Siobhán Parkinson

Criticism

Life
issued Amelia (1995), the story of a 13-year old Quaker girl Amelia Pim, faced with sudden family set-backs in 1914; issued prize-winning teenagers’ novel Breaking the Wishbone (1999), a tale of homelessness and pregnancy; issued Call of the Whales (2001), in which Tyke journeys with his anthropologist father to the Arctic and is rescued from hypothermia by his new-found Eskimo friend; issued The Thirteenth Room (2004), a story of a Dublin nurse who moves to the country to live with cousins and finds herself at the centre of a whirlpool of recriminations in a family blighted by the death of a daughter who resembles her in circumstances reminiscent of the Ann Lovett affair in rural Ireland; issued Painted Ladies (2010), based on the love story of the Skagen group painters Marie Triepke and Søren Kroyer.

Siobhán Parkinson has a Facebook page at - www.facebook.com/siobhan.parkinson.writer.

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Works

For children [selected]
  • Amelia (Dublin : O'Brien Press, 1995), 199pp.,
  • All Shining in the Spring: The Story of a Baby who Died (Dublin : O'Brien Press, 1995), 63pp., ill. [by Donald Teskey];
  • Breaking the Wishbone (Dublin: O’Brien Press 1999), 188pp. [infra];
  • Call of the Whales (Dublin: O'Brien Press, 2001), 140pp.
  • Cows are Vegetarians (Dublin: O'Brien Press, 2001), 71pp.
  • Animals Don't Have Ghosts (Dublin: O’Brien Press 2002), 79pp.
  • The Love Bean (Dublin: O’Brien Press 2002), 187pp.
  • The Thirteen Room (Belfast: Blackstaff Press 2003), 227pp.;
  • Kate (Dublin: O'Brien Press, 2006), 158pp. [orig. Kathleen, Wisconsin: Pleasant Co. 2003];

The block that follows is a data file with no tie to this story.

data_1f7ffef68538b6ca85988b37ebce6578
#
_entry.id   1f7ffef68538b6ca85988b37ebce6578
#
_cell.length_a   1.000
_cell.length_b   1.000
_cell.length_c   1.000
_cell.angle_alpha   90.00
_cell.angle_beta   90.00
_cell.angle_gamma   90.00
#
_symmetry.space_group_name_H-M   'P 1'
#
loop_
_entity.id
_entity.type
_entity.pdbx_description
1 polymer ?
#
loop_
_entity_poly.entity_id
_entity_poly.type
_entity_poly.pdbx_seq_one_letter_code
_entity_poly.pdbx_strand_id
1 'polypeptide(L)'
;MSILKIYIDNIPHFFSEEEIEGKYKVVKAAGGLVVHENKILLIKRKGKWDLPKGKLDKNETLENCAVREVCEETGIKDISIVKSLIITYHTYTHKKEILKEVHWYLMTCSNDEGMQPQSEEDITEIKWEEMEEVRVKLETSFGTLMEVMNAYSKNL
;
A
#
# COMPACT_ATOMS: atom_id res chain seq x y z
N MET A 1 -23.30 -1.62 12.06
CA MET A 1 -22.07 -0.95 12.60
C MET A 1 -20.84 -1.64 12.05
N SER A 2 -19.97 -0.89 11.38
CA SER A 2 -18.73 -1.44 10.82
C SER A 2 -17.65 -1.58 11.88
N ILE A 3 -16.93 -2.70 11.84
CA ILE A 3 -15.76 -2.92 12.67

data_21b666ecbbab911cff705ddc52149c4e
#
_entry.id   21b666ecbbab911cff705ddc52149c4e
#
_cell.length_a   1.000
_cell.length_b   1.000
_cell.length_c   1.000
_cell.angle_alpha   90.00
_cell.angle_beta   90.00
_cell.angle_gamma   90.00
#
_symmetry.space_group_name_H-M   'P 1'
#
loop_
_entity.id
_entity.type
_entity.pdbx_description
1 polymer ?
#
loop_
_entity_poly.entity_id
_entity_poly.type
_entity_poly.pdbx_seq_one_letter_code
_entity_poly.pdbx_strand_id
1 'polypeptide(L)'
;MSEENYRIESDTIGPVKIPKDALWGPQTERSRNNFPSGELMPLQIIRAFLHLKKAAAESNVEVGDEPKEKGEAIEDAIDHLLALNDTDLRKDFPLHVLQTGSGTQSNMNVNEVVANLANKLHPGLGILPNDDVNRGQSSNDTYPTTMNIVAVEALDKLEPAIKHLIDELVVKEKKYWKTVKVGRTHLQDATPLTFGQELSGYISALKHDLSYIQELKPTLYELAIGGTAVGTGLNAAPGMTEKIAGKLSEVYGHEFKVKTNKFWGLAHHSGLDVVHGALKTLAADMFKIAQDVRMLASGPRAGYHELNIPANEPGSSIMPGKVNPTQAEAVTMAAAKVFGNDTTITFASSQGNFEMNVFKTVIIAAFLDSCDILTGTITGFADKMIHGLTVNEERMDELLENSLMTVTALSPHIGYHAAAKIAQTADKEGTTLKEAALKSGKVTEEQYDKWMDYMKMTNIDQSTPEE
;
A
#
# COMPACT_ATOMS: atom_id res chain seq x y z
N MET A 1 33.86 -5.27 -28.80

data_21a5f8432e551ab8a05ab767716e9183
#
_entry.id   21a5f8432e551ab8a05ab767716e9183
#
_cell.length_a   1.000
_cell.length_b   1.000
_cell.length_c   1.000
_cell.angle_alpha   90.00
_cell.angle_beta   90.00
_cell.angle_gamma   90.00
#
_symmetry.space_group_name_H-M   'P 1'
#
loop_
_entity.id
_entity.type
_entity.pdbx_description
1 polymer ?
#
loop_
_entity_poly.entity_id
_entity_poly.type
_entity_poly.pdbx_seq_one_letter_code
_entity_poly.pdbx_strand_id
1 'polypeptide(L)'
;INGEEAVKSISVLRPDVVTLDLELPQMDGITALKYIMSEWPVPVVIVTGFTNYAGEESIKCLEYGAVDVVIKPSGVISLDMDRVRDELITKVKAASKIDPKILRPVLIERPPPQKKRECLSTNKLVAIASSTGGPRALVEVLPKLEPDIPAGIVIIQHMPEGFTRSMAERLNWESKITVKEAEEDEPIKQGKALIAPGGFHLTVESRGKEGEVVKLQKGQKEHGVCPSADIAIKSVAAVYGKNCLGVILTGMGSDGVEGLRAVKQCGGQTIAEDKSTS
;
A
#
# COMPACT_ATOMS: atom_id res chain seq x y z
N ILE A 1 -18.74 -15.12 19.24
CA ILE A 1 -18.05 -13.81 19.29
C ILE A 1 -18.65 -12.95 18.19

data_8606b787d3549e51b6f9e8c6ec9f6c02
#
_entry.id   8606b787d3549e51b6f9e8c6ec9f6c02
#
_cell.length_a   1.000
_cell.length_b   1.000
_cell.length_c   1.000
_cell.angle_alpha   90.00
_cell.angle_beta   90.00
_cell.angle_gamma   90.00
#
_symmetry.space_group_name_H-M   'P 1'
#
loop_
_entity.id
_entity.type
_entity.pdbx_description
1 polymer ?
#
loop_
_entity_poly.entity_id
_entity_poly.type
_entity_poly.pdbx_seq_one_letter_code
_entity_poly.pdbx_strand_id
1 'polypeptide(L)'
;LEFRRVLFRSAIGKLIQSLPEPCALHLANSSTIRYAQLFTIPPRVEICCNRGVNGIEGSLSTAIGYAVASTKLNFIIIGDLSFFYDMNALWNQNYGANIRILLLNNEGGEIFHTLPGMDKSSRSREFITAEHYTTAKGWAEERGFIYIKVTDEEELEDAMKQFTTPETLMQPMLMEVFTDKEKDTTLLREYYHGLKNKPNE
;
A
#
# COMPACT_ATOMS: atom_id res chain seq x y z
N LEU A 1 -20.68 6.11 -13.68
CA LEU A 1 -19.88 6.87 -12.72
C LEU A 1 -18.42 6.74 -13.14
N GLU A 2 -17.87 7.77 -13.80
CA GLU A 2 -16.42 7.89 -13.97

• Blue Like Friday (2007), q.pp.
  • ...]
  • Painted Ladies (Dublin: New Island Press 2010), 334pp.

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Criticism
Sue Leonard, review of The Thirteenth Room, in Books Ireland (March 2004), p.56.

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Quotations
Breaking the Wishbone (1999), Caroline: ‘I ... I ... told Samantha in the end, I had to ... I had to tell someone, but I’m not telling Beano ... not yet. If I can just hold out ... just for a bit ... it’ll be all right, won’t it? I ... I ... won’t tell him till it’s too late, and then he’ll just have to accept it, won’t he? What ... what else can he do? Yeah, well ... I suppose there's loads of things he can do, aren’t there? I ... know what he’s like ... under ... all that clever-clever stuff and all that cool-dude stuff, hard as ... hard as, what’s dead hard? Diamonds? Yeah, hard as diamonds... and just as glitzy too. Yeah, I like that. Hard and sparkling, that's Beano ... but no heart, just ... just seethrough... all the way into... the blinding centre and out the other side ... distorted. Oh God, what am I going to do?’ (p.55.)

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